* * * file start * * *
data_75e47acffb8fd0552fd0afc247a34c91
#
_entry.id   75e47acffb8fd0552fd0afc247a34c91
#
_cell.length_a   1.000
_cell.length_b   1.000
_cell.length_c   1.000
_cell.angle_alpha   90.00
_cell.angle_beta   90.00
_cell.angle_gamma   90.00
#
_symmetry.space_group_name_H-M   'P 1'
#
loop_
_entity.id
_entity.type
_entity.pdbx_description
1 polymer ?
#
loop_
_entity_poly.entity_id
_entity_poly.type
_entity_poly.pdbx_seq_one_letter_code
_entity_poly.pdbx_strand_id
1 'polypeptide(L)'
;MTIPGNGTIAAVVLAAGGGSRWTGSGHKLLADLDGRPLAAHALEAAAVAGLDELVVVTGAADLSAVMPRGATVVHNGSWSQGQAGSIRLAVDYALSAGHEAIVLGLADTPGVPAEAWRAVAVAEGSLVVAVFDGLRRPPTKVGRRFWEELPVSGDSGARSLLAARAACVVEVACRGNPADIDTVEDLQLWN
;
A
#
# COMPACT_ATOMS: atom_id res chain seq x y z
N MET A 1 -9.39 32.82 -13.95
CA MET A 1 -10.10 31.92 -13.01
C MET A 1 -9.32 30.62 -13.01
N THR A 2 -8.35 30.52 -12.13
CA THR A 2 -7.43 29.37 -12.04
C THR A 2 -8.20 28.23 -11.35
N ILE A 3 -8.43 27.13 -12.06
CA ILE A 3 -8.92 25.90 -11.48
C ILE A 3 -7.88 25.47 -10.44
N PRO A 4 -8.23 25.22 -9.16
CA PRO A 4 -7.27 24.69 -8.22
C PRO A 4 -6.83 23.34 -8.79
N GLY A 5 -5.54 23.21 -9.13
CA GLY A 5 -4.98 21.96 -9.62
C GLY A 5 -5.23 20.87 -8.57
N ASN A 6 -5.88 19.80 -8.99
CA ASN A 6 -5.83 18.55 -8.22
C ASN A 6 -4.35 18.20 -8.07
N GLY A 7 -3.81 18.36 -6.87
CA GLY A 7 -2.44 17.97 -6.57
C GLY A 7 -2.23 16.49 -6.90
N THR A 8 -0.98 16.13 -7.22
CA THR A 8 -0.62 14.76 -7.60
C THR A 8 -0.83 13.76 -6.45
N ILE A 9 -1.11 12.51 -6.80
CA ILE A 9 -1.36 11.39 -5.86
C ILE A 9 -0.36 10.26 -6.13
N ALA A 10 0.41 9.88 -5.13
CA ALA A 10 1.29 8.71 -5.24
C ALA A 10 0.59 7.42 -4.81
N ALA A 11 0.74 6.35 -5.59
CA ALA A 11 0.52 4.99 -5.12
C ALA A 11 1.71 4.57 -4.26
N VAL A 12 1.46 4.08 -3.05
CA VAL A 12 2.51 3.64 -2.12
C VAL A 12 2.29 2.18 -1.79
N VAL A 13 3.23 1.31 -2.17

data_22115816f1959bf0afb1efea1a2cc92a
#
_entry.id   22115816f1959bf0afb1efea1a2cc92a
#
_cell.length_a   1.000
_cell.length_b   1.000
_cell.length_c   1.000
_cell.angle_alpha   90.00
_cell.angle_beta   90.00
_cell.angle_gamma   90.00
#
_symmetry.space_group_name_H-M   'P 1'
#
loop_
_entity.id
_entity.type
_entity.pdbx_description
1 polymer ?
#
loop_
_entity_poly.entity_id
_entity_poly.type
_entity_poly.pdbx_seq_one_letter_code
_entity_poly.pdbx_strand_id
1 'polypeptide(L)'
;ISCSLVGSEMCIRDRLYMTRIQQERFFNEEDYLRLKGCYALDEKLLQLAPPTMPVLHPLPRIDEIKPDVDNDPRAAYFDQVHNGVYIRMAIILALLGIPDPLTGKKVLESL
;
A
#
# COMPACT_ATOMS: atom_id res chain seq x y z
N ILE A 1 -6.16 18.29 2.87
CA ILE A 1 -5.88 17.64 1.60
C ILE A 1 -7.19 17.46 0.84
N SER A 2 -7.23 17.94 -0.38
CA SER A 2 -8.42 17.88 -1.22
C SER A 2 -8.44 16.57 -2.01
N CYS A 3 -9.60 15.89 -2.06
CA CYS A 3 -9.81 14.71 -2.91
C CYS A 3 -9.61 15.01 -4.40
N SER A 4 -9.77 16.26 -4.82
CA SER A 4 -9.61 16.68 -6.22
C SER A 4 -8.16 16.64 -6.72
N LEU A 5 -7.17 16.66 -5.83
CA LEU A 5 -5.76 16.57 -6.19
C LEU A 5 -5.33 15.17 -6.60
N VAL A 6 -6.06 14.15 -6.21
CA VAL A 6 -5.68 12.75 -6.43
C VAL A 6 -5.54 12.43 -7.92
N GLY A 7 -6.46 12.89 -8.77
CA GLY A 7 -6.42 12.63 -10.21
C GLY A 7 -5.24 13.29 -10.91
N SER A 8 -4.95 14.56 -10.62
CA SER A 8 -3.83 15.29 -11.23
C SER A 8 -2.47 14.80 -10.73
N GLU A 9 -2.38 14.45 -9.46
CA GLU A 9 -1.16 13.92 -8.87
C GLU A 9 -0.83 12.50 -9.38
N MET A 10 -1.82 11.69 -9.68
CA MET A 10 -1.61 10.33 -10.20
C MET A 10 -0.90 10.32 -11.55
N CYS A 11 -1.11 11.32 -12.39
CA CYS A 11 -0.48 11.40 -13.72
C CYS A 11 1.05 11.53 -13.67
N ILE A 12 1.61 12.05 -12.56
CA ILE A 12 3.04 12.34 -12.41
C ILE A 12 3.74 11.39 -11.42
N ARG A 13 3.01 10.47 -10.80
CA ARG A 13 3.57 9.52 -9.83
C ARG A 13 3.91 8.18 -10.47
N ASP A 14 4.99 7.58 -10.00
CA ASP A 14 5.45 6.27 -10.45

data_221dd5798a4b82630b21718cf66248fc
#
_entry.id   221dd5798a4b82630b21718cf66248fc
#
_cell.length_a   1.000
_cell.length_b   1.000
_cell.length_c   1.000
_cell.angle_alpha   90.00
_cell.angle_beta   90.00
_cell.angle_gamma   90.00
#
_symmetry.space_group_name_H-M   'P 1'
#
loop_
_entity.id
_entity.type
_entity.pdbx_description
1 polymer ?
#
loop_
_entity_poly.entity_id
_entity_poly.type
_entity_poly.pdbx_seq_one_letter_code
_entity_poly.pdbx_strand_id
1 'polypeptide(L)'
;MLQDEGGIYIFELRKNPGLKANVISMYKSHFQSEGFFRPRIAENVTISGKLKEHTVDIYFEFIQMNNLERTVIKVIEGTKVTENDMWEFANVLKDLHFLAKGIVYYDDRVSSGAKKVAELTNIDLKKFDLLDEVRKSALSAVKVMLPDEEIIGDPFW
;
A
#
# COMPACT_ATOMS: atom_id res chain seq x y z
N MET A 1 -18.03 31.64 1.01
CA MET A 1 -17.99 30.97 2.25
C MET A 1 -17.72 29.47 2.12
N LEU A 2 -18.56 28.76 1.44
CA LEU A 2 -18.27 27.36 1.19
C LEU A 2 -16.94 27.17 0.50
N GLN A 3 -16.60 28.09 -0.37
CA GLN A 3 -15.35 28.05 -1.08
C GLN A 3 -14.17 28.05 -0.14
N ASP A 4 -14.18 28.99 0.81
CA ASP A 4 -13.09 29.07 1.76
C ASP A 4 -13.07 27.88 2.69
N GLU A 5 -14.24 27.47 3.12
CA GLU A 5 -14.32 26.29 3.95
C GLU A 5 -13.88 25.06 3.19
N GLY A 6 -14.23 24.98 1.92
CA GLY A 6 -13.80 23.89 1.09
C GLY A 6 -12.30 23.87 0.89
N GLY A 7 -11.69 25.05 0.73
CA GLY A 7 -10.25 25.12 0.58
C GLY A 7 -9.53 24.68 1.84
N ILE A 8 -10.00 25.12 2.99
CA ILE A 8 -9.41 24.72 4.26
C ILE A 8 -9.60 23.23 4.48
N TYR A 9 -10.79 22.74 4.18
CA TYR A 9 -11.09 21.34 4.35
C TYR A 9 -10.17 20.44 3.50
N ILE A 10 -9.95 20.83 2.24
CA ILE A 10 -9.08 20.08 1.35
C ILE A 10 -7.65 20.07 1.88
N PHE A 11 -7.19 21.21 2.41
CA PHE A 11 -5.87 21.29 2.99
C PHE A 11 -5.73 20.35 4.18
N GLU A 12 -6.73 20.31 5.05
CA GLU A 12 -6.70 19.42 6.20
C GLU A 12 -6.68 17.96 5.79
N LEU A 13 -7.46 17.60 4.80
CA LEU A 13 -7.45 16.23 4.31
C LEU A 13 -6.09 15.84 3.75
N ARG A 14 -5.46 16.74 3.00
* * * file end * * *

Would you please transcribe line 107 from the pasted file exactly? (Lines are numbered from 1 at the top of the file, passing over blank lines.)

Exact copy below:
N SER A 4 -9.77 16.26 -4.82